Second, for the behavior of individual instructions, we have an x86sem tool that generates random instances of instructions, runs them on an actual machine, and generates a HOL4 conjecture relating the memory and register state before and after. These conjectures are then automatically verified, by a HOL4 script, for the 4600 instances that we tried.

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4. A Linux x86 Spinlock Implementation

In Section 2.1, we mentioned the uncertainty that arose in a discussion on a particular optimization for Linux spin-locks.1 In this section, we present a spinlock from the Linux kernel (version that incorporates the proposed optimization, as an example of a small but nontrivial concurrent programming idiom. We show how one can reason about this code using the x86-TSO programmer’s model, explaining in terms of the model why it works and why the optimization is sound—thus making clear what (we presume) the developer’s informal reasoning depended on. For accessibility we do this in prose, but the argument could easily be formalized as a proof.

The implementation comprises code to acquire and release a spinlock. It is assumed that these are properly bracketed around critical sections and that spinlocks are not mutated by any other code.


A spinlock is represented by a signed integer which is 1 if the lock is free and 0 or less if the lock is held. To acquire a lock, a thread atomically decrements the integer (which will not wrap around assuming there are fewer than 231 hardware threads). If the lock was free, it is now held and the thread can proceed to the critical section. If the lock was held, the thread loops, waiting for it to become free. Because there might be multiple threads waiting for the lock, once it is freed, each waiting thread must again attempt to enter through the LOCK’d decrement. To release the lock, a thread simply sets its value to 1.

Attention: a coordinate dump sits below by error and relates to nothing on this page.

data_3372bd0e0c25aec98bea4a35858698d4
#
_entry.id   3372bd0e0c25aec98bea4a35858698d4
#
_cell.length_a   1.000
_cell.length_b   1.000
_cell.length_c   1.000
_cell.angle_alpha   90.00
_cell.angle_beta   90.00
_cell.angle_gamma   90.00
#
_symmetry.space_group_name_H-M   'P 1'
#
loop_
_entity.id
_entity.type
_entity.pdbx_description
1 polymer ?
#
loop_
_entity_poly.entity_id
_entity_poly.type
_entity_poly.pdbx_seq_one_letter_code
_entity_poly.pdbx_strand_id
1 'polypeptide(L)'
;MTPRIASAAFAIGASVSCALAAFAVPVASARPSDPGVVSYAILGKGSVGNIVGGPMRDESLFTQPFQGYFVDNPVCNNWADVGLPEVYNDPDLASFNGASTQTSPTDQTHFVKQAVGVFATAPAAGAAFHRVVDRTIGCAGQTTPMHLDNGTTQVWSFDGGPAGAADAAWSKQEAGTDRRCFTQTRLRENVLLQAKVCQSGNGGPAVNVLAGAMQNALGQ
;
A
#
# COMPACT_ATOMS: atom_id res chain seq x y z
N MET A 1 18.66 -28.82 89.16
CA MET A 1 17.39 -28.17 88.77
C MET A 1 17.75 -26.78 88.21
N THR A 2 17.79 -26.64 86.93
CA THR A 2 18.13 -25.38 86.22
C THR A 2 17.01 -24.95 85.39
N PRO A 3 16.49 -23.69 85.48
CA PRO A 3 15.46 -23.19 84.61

The optimization in question made the releasing MOV instruction not LOCK’d (removing a LOCK prefix and hence letting the releasing thread proceed without flushing its buffer).

For example, consider a spinlock at address x and let y be another shared memory address. Suppose that several threads want to access y, and that they use spinlocks to ensure mutual exclusion. Initially, no one has the lock and [x] = 1. The first thread t to try to acquire the lock atomically decrements x by 1 (using a LOCK prefix); it then jumps into the critical section. Because a store buffer flush is part of LOCK’d instructions, [x] will be 0 in shared memory after the decrement.

Now if another thread attempts to acquire the lock, it will not jump into the critical section after performing the atomic decrement, since x was not 1. It will thus enter the spin loop. In this loop, the waiting thread continually reads the value of x until it gets a positive result.

Returning to the original thread t, it can read and write y inside of its critical section while the others are spinning. These writes are initially placed in t‘s store buffer, and some may be propagated to shared memory. However, it does not matter how many (if any) are written to main memory, because (by assumption) no other thread is attempting to read (or write) y. When t is ready to exit the critical section, it releases the lock by writing the value 1 to x; this write is put in t‘s store buffer. It can now continue after the critical section (in the text below, we assume it does not try to reacquire the lock).

If the releasing MOV had the LOCK prefix then all of the buffered writes to y would be sent to main memory, as would the write of 1 to x. Another thread could then acquire the spinlock.